The league will have 11 core-sports schools in 2012-13 with the addition of UND and Southern Utah. California Poly and California Davis will join as football affiliate members that year.

It won’t be cheap for UND, which last year had a total operating athletic budget of almost $17 million.

Getting to Grand Forks will require at least one connection for every Big Sky school. The only daily flight into Grand Forks International is a Delta Airlines route to Minneapolis. The Summit has a similar situation with NDSU, albeit less distance with Fargo having daily connections to Minneapolis, Chicago, Denver and Salt Lake City.

By 2012-13, Summit schools will be able to use the bus more than they ever have. When commissioner Thomas Douple came aboard in 2005, that was a priority.

“We came in and identified we wanted to get back to a Midwest footprint,” he said. “And that’s what we did.”

NDSU’s Missouri Valley Football Conference is also generally a Midwest footprint. The parent conference, the Missouri Valley, has only five football-playing schools, so they align with NDSU, Western Illinois and South Dakota State of the Summit and Youngstown State of the Horizon League.

Only SDSU is a bus trip. Last year, NDSU’s travel budget for football was $500,000.

Success similar for both schools’ conferences

In one sense, the breakup of the old NCAA Division II North Central Conference is now complete. NDSU, South Dakota State, USD and UNO have made the Division I leap to the Summit. UND and Northern Colorado made the D-I jump and landed in the Big Sky. Morningside went to NAIA while St. Cloud State, Augustana and Minnesota State Mankato appear destined to stay in Division II athletics for the foreseeable future.

The NCC was considered one of the premier leagues, if not the best, in Division II. That’s not the case with NDSU’s Summit and UND’s Big Sky in Division I.

Success on a nationwide basis is probably best measured in men’s basketball and specifically the NCAA tournament. Which league is better?

Statistically, the Summit has the edge.

The Summit has an 8-26 record in tournament play, a 31 percent winning percentage. The Big Sky is 12-49, a winning clip of 24 percent. In the NCAA women’s basketball tourney, the Summit is 2-19 and the Big Sky 4-23.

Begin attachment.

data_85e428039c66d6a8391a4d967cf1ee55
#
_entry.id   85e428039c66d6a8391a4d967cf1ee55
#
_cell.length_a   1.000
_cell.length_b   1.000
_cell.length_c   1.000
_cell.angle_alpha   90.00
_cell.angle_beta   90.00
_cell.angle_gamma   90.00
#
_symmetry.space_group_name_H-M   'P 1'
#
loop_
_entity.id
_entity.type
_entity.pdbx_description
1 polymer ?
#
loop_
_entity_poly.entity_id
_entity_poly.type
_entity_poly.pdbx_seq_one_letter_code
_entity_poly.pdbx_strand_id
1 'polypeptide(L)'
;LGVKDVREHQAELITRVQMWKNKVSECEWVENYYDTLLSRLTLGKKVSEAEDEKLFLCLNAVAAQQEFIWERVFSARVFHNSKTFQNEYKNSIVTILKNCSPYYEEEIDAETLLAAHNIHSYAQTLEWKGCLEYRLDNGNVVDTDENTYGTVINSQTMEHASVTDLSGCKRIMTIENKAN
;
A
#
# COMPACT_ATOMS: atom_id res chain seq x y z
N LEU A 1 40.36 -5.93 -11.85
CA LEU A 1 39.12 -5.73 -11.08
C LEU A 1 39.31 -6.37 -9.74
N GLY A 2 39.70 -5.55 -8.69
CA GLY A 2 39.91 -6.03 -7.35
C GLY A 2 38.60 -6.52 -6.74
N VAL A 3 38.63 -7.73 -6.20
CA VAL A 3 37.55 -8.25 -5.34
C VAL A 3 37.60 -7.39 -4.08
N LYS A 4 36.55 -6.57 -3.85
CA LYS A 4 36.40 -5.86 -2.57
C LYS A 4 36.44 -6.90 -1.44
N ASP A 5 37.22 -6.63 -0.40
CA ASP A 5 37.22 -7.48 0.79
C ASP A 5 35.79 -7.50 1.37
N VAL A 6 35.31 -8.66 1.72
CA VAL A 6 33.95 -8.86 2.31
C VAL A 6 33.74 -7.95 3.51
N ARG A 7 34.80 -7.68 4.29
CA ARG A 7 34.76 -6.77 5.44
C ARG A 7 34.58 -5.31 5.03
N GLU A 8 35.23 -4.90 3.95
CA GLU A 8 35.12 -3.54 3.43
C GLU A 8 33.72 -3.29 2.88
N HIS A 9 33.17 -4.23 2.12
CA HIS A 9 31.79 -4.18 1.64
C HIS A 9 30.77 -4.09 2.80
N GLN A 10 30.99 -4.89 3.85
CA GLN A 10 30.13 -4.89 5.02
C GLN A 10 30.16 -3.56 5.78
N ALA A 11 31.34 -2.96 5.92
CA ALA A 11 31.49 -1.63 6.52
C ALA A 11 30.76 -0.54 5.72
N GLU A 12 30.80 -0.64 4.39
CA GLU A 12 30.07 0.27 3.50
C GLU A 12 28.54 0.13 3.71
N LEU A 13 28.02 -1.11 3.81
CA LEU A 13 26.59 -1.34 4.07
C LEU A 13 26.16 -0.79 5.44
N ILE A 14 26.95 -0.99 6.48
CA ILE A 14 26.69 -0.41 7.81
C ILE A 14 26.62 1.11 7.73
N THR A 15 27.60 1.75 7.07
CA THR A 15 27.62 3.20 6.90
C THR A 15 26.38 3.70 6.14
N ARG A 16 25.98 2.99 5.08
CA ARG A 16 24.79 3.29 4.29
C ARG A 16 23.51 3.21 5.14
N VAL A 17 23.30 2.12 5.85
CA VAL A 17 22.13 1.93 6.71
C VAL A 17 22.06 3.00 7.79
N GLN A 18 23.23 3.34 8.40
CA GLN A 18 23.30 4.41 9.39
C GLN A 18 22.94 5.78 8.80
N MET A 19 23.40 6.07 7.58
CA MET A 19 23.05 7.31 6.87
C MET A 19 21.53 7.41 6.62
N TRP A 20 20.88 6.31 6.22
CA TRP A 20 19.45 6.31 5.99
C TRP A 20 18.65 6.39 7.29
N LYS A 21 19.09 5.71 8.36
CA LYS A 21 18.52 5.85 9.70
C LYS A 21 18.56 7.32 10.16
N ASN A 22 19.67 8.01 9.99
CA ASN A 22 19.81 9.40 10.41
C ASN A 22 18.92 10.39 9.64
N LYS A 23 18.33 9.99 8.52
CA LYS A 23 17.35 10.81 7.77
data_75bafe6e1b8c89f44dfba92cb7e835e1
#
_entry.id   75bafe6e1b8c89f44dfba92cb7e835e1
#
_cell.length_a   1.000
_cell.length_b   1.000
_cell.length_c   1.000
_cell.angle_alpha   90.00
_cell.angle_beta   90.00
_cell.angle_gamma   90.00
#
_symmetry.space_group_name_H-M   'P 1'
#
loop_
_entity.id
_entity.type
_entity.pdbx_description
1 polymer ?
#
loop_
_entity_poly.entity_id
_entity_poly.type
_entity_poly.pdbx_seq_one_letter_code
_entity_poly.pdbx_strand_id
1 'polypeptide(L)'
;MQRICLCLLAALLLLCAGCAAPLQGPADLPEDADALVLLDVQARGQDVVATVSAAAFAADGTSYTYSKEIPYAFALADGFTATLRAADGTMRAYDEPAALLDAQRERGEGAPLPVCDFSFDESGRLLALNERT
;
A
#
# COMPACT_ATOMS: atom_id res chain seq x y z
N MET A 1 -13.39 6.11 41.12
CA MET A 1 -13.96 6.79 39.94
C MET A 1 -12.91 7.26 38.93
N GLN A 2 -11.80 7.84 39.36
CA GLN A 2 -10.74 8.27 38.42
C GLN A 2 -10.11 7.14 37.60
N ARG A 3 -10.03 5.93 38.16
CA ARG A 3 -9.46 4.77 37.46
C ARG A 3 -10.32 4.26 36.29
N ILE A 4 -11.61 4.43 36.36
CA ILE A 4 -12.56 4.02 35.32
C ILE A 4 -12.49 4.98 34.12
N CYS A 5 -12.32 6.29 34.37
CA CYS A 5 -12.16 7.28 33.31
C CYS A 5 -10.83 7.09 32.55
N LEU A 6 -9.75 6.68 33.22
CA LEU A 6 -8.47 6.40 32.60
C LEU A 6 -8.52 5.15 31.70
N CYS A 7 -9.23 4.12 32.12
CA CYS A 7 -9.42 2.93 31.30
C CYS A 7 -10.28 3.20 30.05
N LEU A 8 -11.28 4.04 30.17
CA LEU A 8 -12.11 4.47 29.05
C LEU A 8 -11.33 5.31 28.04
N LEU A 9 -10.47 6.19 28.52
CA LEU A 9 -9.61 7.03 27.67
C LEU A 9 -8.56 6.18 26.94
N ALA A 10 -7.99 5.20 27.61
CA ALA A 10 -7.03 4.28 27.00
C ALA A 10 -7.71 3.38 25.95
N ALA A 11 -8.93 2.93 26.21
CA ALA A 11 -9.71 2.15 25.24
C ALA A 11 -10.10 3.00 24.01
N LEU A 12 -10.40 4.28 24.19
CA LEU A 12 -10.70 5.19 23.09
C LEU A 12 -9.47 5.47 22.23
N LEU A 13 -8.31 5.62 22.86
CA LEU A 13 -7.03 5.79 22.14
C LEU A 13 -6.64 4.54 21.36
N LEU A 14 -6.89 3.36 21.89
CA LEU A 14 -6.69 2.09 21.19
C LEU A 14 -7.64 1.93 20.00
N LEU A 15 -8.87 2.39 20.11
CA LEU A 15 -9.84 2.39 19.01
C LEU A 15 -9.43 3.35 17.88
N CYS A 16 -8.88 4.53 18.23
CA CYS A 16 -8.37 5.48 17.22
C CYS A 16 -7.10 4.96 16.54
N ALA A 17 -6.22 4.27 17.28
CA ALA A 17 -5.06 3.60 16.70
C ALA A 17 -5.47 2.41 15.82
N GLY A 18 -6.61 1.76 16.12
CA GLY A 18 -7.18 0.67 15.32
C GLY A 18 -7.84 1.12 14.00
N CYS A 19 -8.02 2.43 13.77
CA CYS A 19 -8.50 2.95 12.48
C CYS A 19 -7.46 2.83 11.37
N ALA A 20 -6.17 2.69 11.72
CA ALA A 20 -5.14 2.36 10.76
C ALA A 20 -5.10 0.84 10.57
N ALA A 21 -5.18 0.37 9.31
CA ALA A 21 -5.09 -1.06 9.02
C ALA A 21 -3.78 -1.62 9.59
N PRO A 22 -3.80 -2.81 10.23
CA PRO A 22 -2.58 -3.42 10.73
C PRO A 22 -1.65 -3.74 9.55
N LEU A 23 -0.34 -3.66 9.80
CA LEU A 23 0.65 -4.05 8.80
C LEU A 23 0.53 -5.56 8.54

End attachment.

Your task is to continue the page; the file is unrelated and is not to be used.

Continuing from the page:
“Men’s basketball at the mid-major level garners most of the recognition,” Douple said. “But we’re striving to be broad based.”

In terms of overall programs, however, the Big Sky has a statistical edge in the Learfield Cup, which measures overall program performance in Division I. In its point system, Big Sky schools currently average 61.8 points per school while the Summit is at 40.9.

The perception of just being a football league, Fullerton said, is something his league presidents want to change. The aim is to challenge the Western Athletic Conference as the third major conference in the West.

“If we want to do that, then we have to live up to that,” Fullerton said. “It will be a significant change in the way we do business and what we expect of institutions. But, yes, we’re probably better known for football because the FCS fits us so well.”

Football is a different animal in that it’s the only Division I sport broken into two divisions: the major Football Bowl Subdivision teams and the Football Championship Subdivision, which was formerly called Division I-AA and determines its champion with a postseason 20-team tournament format.

Both the Big Sky and Missouri Valley Football have won five national titles, with Youngstown having four of them for the MVFC.


Forum reporter Jeff Kolpack can be reached at (701) 241-5546. Kolpack’s NDSU media blog can be found

at www.areavoices.com/bisonmedia